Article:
When you’ve got a little one on the way, there are some super exciting things you’ll need to get prepared. What colour will you paint the nursery? What adorable little outfit will you bring them home from the hospital in? What baby monitor will you use to help you on your parenting journey? (Of course, we recommend Bluebell). But amongst all the excitement and cuteness, there will be some important things that you’ll need to organise. Think of it as life admin. And we know it can be a little less interesting than choosing between duck egg blue and lemon drop yellow. That’s why we’ve put together a guide to help you with one part of your life admin: maternity and paternity leave.
This post is simply an overview of the basic rules surrounding leave when you’re expecting a baby. Look out for further posts in this series where we’ll be looking in more detail at maternity leave, paternity leave, shared parental leave and leave when you’re adopting.
These are UK rules, and they may differ from country to country. You can also use this handy calculator to figure out if you can get leave and how much you’ll get paid in that time.
Telling your boss you’re pregnant
For many, this can be super straightforward. Depending on your work relationships and environment, you may tell your boss you’re pregnant as soon as you find out. Maybe they’ll even celebrate with you! But for others, this can be a little bit more difficult and can add to anxieties. Just remember that there are laws in place to protect you from discrimination, and there's lots of help out there. Understanding these laws and what you’re entitled to can help give you a little bit more confidence when discussing your leave with your boss. Think of it this way: you’re continuing the existence of the human race! That’s a pretty big job, and one that employers need to understand and respect.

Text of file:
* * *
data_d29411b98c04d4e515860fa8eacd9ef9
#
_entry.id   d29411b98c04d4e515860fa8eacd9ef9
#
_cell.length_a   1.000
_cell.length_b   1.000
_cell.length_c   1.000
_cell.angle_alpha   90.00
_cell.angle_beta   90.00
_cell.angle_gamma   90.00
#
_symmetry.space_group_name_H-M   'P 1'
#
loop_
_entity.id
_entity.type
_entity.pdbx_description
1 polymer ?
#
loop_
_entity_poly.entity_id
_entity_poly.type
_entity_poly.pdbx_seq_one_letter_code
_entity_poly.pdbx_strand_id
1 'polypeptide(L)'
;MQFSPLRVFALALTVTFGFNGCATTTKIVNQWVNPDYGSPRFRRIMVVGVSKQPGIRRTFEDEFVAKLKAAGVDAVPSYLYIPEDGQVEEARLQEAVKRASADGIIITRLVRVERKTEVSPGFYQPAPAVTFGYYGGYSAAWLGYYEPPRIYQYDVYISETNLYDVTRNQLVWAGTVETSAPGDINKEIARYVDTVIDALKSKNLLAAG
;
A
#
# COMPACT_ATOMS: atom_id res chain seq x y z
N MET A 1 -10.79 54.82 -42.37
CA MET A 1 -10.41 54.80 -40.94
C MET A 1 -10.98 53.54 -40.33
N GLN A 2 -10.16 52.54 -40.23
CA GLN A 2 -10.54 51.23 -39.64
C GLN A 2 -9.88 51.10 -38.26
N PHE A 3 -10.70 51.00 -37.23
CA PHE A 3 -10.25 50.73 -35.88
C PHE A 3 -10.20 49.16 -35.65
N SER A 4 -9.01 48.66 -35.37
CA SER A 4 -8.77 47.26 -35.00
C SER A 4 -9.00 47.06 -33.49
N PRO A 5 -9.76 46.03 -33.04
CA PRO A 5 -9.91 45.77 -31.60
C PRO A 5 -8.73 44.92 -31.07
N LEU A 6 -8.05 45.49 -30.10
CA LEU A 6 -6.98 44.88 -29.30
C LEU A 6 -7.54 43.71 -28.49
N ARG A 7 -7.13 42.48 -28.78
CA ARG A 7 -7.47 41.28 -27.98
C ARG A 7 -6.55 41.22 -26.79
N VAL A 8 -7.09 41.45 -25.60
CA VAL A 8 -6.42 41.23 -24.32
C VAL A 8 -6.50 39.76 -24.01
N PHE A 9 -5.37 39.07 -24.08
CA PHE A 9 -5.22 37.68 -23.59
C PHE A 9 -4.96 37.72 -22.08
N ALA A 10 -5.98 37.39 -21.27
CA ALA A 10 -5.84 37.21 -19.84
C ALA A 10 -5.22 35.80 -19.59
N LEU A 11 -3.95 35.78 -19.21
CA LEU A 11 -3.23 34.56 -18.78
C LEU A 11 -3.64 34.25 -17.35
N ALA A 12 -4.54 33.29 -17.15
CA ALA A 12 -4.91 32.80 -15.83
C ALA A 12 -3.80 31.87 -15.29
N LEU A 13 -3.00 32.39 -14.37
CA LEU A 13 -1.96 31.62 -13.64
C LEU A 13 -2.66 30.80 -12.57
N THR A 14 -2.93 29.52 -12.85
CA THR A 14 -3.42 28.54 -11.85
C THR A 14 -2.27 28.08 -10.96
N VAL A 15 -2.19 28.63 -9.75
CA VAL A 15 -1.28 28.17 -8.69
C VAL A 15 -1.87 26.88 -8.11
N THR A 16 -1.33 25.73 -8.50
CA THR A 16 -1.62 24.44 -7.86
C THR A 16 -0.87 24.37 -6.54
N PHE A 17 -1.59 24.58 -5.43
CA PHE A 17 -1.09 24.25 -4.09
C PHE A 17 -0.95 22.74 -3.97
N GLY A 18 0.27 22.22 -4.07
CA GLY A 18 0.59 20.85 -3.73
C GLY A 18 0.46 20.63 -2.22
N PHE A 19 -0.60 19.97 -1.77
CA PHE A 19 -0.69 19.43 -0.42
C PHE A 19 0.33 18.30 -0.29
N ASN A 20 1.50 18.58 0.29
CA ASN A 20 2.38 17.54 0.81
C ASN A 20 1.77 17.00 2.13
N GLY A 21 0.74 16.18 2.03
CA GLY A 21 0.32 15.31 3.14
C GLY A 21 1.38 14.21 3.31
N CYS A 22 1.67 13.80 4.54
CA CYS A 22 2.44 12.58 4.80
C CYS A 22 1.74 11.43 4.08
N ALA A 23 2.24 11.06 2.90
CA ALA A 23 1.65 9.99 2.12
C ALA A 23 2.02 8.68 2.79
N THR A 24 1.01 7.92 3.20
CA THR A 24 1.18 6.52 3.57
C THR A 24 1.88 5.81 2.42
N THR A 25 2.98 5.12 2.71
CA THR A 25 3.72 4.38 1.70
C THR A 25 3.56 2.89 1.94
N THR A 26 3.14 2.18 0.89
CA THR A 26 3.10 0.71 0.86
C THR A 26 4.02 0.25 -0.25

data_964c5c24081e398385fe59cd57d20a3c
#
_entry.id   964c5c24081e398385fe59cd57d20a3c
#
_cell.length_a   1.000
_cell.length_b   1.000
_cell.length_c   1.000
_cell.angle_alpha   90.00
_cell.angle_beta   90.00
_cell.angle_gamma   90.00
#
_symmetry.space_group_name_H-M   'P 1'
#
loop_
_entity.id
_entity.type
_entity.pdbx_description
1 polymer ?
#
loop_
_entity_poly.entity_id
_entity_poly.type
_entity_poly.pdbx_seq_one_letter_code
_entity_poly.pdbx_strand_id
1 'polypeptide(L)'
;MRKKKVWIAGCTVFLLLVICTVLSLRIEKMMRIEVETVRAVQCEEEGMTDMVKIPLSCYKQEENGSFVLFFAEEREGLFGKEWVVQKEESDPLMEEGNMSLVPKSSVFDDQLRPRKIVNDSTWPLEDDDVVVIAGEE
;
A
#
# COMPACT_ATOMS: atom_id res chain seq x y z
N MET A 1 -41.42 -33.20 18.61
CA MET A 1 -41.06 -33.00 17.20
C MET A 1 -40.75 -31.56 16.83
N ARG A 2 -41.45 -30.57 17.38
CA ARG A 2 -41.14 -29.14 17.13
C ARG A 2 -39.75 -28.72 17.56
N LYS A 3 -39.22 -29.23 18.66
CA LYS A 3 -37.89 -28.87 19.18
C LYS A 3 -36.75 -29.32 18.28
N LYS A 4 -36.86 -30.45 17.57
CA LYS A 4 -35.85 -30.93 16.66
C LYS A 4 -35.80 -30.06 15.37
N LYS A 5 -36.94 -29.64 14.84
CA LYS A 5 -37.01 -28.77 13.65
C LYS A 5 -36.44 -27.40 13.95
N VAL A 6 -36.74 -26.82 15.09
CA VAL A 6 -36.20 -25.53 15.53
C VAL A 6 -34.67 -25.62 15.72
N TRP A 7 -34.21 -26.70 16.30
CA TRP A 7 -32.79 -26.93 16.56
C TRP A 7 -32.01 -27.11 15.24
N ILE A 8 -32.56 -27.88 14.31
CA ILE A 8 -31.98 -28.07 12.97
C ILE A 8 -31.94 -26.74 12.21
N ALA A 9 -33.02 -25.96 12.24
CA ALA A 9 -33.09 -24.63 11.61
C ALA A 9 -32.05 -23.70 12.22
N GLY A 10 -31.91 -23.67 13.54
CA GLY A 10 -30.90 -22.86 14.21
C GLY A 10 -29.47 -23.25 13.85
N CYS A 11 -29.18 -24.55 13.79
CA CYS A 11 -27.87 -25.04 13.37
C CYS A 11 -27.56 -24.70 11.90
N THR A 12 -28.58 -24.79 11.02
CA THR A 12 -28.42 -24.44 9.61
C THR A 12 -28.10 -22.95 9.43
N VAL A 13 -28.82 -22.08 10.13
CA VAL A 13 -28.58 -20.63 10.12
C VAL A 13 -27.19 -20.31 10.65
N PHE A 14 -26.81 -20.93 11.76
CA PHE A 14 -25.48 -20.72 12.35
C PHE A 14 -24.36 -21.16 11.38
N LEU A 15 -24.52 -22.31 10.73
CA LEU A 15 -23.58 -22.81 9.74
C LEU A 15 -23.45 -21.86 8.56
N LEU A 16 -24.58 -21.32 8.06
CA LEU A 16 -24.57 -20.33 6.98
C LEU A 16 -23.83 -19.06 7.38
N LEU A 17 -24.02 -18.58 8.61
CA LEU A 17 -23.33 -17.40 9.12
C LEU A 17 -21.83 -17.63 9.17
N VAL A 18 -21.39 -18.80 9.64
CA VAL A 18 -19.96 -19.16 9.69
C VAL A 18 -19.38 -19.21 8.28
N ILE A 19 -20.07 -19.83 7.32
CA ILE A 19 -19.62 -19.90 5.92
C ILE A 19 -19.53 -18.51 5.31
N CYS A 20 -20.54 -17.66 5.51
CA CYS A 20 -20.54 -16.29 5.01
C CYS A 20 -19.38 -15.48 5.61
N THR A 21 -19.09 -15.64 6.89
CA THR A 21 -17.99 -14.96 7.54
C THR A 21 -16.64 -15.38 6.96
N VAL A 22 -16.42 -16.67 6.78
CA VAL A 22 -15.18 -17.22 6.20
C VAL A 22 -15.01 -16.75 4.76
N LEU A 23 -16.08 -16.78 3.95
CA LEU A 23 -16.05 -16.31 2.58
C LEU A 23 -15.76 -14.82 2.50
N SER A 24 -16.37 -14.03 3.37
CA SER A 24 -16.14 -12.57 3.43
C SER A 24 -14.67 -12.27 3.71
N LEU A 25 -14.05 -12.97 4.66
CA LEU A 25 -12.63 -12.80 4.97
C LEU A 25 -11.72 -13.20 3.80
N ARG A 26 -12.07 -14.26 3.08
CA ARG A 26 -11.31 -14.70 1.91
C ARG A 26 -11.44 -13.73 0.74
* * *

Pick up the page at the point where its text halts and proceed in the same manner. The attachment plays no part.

- You have to tell your employer you’re pregnant at least 15 weeks before your due date (both Mum and partner).
- To work out the date, take the Sunday before your baby’s due date and count back 15 weeks. This will give you your ‘notification week’.
- If you can, try to tell them earlier for time off for antenatal appointments and an earlier risk assessment, especially if you have any complications.
- Also, make sure to tell them that you want to take maternity leave, and the start and end date of your leave (mums).
Mums can take up to a year off work when they bring a beautiful little human into the world. This may sound like a long time, but it really can flash right past, so make the most of it! Whether your employer is laid back or a bit more formal, there’s some information that all mums-to-be should be aware of.